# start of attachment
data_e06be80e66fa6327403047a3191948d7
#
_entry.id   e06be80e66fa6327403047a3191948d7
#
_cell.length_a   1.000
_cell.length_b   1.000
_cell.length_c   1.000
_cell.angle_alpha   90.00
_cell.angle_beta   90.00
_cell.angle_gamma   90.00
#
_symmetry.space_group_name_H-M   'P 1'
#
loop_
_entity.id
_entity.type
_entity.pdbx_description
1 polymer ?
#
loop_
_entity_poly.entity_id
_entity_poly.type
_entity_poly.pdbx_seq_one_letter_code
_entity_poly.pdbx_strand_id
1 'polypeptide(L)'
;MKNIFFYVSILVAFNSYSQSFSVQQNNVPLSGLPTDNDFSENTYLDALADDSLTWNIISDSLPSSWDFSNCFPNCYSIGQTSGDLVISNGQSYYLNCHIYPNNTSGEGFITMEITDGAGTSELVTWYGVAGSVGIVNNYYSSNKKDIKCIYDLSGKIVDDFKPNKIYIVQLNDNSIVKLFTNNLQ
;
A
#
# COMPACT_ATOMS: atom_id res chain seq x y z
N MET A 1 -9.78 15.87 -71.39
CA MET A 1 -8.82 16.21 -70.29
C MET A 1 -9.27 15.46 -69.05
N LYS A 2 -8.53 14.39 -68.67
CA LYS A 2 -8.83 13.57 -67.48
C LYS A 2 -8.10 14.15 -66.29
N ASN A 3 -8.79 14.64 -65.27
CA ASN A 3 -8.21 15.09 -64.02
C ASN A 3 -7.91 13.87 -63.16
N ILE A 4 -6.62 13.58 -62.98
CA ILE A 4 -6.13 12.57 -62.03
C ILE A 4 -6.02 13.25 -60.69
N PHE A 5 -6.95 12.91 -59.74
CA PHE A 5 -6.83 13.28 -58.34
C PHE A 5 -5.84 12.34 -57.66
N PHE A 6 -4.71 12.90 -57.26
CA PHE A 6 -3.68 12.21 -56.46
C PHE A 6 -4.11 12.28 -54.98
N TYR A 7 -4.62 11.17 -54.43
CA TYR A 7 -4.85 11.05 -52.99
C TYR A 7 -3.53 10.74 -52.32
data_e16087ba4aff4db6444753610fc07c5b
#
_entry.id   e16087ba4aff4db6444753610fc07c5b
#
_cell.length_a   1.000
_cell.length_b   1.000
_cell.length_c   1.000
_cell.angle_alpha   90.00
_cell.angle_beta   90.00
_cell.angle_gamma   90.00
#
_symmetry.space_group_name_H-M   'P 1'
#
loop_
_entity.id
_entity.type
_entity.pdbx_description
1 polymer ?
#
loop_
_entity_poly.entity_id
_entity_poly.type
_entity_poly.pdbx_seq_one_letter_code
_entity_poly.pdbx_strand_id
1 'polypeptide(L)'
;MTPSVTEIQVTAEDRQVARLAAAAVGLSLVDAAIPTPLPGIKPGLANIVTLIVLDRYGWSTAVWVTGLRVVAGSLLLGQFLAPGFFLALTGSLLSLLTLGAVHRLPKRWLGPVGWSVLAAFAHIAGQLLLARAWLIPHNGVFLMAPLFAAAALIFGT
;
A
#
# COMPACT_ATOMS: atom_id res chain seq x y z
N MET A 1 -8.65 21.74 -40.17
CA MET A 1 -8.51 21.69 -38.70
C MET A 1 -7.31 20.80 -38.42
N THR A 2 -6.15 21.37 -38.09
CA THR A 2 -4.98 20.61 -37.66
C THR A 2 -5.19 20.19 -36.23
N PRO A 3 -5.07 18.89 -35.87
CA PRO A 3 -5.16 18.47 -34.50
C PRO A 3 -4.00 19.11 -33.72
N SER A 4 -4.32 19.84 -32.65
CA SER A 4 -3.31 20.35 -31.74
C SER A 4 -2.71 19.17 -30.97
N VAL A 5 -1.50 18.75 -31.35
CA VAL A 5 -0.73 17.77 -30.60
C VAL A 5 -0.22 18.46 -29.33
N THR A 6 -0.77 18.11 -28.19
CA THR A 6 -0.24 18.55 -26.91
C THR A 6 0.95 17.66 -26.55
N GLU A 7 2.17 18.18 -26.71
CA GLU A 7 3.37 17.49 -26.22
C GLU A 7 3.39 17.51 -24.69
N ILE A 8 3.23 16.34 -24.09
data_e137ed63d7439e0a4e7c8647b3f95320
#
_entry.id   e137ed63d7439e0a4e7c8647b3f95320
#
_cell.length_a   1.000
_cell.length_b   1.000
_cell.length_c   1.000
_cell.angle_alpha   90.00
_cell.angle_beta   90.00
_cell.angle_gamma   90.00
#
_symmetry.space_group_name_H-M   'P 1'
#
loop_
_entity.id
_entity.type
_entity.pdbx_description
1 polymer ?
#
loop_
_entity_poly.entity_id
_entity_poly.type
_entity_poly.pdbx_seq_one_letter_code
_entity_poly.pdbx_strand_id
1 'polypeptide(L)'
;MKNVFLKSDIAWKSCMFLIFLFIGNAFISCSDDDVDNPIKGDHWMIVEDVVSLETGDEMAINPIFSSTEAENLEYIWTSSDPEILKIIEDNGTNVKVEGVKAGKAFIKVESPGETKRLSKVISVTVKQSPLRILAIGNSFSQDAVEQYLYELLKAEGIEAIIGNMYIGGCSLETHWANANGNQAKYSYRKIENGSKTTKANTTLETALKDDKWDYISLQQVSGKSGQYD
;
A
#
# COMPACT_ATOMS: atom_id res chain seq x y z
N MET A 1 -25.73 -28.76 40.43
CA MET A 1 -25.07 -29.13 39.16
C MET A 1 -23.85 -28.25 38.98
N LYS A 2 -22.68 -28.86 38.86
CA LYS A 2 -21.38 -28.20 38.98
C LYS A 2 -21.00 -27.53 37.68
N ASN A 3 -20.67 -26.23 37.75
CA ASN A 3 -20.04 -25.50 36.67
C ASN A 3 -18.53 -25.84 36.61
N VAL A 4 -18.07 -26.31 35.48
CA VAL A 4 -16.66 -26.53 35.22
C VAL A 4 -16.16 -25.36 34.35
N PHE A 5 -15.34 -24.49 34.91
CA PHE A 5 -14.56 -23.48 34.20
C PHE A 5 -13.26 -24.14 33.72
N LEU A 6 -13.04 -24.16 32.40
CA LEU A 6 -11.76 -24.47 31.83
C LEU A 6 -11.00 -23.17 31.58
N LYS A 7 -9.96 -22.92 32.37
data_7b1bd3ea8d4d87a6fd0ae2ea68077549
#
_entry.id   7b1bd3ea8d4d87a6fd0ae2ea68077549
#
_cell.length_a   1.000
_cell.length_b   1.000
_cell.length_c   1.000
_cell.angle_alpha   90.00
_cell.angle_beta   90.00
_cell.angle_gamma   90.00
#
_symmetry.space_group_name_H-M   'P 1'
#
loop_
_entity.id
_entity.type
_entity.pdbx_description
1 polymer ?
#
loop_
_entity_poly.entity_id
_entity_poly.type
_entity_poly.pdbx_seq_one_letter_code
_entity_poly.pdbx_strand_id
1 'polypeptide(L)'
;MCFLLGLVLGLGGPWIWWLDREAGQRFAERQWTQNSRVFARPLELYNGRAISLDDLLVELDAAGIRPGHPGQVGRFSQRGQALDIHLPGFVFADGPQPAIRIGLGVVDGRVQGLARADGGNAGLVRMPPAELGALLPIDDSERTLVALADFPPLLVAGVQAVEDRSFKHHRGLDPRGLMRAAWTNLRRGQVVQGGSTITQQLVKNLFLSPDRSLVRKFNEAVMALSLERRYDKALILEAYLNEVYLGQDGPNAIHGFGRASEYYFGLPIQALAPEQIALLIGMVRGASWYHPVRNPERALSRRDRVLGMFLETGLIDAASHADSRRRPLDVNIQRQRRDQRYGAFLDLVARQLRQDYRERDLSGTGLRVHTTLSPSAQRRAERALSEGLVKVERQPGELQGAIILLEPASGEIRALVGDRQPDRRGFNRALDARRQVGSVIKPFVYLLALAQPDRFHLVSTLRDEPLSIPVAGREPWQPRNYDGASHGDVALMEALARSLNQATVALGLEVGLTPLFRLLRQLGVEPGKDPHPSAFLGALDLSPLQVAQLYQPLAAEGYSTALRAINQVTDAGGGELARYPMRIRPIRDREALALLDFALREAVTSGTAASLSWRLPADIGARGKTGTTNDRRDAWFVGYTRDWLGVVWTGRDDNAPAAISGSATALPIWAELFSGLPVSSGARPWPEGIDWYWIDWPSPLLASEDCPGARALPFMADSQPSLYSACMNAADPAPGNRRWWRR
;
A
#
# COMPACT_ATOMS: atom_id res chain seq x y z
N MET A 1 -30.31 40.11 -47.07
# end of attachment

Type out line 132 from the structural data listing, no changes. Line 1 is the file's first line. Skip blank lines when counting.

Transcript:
#